Image: Cooke & Lewis at B&Q
There are plenty of different WC designs to choose from that suit every style of interior. Close-coupled cisterns sit directly on top of the pan and are a very popular modern design. Always unpack and carefully inspect your new WC or suite before you rip out any old fittings. After all, you don’t want to discover a fault, crack or missing part when your bathroom is out of action.
1 Following the manufacturer’s instructions, assemble and insert the flush mechanism. Make sure you include the rubber sealing rings where necessary. Place the large rubber gasket into the flush entrance of the pan.
2 Insert the long fixing bolts through the holes in the cistern, using the rubber and large metal washers supplied. Lift the cistern onto the pan so the connecting bolts fit through the holes. The threaded section of the flush mechanism should go through the rubber gasket on the flush entrance of the pan.
3 Fit washers to the connecting bolts, and tighten the wing nuts. Make sure you fit these securely, but don’t over-tighten them.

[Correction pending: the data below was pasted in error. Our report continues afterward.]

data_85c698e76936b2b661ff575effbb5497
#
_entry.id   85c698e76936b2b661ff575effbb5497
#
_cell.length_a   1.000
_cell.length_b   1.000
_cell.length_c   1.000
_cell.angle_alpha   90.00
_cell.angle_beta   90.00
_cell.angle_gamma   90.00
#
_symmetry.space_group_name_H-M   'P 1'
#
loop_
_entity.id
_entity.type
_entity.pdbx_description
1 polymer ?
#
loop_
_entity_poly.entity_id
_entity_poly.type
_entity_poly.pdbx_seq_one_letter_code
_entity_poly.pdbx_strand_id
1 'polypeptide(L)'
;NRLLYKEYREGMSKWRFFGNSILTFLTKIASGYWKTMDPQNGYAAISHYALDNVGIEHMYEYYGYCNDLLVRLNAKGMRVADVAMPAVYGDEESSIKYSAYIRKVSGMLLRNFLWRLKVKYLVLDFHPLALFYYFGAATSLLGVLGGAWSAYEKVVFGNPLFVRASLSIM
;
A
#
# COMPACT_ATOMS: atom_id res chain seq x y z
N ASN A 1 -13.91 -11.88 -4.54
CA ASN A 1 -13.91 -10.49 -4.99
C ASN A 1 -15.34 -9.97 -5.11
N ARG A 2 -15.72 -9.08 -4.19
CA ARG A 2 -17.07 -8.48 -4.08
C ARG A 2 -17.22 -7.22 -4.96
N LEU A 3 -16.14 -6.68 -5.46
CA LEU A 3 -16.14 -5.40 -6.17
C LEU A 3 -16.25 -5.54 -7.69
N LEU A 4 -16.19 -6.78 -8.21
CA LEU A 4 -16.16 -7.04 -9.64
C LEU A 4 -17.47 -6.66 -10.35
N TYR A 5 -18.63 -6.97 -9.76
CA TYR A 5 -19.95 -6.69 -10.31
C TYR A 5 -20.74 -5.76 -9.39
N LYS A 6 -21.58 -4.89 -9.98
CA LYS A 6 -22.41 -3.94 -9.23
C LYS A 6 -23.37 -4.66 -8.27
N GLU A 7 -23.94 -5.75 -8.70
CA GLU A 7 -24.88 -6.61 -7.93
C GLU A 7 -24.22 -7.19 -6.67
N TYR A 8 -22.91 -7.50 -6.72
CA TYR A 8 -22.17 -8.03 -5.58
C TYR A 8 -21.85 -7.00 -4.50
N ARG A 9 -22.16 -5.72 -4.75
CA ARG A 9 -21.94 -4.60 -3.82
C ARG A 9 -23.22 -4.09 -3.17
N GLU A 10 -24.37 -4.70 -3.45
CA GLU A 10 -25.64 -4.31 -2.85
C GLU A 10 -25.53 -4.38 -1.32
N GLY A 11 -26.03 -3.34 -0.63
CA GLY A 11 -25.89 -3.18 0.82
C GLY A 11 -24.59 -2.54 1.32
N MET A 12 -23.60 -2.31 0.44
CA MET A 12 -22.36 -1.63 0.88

4 Next, check there are no pipes or cables beneath the fixing points. Put the WC in place, and slide the pan outlet into the flexible connector that’s attached to the soil pipe (a little silicone grease will ease it on). Then drill some pilot holes into the floor at the fixing points. If it’s a solid floor, you’ll need to make the holes with a hammer-action drill and plug them.
5 Push plastic protective inserts through the holes in the base of the pan, and insert the retaining screws through and into the floor. If the cistern has fixing holes in the back, attach it to the wall by drilling and plugging. Remember to add rubber washers before you tighten the nuts.
6 Connect the supply pipe for the cold water feed, using a push-fit tap connector.
7 Fit the hinge assembly to the seat, following the manufacturer’s instructions.
8 Connect the seat to the pan by securing through the holes at the back, using the screws supplied. Then adjust it to sit in the correct position.
Project: courtest of B&Q www.diy.com